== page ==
The Duckweeds: A Valuable Plant for Biomanufacturing ?

Lemna, commonly called duckweed is one 4 genera in the monocotyledonous family Lemnaceae, which grow floating in still or slow-moving fresh water around the globe. This family are also the smallest known and most morphologically reduced flowering plants. For those interested in an intimate understanding of the family I can recommend any number of the duckweed fansites or information pages. For the sake of brevity however, I will sum up those aspects of the genus which make it an amenable organism for production of recombinant proteins and biologics.
  • Lemna can be proliferated in an aqueous medium cheaply and clonally, and doubling times are 20-24hours.
  • The plants can tolerate a broad pH range and a number of organic buffers and protein stabilizing coupounds. (MES, MOPS, EDTA,PVP)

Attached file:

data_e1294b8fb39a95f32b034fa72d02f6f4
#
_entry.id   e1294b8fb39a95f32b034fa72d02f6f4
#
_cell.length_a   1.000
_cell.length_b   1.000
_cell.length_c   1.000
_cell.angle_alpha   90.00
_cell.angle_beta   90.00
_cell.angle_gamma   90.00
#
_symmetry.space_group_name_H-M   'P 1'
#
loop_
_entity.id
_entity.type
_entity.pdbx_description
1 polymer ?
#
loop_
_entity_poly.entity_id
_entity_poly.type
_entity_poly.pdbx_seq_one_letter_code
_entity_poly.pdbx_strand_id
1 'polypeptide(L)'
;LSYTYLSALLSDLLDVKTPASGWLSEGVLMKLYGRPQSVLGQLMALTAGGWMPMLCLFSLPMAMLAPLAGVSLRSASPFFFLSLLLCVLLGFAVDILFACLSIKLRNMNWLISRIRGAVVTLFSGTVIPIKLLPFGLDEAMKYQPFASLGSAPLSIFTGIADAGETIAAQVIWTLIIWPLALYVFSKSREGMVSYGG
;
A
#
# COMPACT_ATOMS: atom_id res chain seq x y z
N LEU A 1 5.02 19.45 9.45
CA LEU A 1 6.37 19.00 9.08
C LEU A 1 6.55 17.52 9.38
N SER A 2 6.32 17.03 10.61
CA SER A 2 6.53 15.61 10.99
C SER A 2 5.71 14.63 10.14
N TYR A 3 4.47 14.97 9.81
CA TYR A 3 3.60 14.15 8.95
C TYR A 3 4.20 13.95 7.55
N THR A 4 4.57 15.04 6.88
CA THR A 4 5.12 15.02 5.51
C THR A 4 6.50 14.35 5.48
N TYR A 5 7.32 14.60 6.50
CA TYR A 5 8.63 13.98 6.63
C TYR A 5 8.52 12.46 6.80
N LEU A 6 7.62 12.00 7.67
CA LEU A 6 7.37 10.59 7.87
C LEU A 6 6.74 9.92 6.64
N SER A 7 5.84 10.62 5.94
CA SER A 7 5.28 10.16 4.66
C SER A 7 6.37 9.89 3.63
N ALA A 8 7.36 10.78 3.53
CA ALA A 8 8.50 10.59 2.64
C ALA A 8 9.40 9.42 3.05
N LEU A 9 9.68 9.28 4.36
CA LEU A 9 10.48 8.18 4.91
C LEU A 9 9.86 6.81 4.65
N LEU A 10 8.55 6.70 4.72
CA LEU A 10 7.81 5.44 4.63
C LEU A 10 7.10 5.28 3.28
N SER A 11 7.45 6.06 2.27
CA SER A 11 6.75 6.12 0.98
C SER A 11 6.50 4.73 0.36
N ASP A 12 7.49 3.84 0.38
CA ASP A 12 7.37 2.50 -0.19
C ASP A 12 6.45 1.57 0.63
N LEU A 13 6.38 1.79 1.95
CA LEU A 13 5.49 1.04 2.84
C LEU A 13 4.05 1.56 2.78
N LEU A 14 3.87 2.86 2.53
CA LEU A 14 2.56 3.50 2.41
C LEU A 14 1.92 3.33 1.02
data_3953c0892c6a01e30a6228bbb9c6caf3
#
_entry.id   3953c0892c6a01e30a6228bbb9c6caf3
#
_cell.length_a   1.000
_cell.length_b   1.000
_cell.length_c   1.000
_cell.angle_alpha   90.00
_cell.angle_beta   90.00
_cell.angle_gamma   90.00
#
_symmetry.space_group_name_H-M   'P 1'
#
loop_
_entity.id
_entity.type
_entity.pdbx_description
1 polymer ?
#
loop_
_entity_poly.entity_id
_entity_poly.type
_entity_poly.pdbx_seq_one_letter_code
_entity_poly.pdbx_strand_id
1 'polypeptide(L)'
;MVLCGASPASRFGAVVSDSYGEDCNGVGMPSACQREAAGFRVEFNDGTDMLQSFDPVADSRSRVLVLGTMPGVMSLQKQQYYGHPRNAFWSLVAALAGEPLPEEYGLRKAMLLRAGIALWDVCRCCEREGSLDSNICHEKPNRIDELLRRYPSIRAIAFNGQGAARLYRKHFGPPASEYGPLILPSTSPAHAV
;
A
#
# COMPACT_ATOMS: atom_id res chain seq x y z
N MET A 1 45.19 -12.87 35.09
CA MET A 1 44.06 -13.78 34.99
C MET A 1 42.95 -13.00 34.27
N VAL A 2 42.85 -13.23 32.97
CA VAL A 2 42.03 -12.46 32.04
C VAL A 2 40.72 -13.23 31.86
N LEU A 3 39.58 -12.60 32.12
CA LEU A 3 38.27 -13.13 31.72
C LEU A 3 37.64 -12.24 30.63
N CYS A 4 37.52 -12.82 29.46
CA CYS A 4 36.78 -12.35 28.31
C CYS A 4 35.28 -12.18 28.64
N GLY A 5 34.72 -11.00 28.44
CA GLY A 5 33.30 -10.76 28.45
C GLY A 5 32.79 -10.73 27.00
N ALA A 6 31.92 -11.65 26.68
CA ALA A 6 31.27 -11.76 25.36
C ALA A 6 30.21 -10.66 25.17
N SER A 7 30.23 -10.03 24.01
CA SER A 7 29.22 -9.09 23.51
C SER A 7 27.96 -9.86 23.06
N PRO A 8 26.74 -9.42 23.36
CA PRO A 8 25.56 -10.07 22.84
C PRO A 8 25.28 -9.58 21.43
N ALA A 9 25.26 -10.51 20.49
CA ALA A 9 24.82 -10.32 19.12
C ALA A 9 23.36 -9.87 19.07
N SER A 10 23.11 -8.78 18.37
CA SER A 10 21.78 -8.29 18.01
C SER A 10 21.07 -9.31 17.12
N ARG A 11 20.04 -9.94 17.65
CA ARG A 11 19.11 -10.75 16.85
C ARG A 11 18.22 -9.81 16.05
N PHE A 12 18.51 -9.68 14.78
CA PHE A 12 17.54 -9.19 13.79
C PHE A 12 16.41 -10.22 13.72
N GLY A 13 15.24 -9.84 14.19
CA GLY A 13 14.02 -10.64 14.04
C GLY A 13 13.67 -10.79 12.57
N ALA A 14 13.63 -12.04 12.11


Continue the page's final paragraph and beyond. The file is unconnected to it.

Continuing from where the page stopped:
• Duckweed cells can be processed easily as they contain no lignin (woody material), and can be homogenized readily by commercially available methods.
  • Lemna species, among others are amenable to genetic manipulation, reliable and relatively expedient methods can generate transgenic lines in 6 weeks or less.
  • Lemna cells are eukaryotic, and have glycosylation machinery.
Those interested in the nuts and bolts of plant genetic engineering will be unsurprised to discover that tranformation and creation of stable transgenic duckweed lines is performed in a more or less classical manner, using Agrobacterium tumefaciens and plating the recombinant callus on appropiate media with growth hormone and selection antibiotic.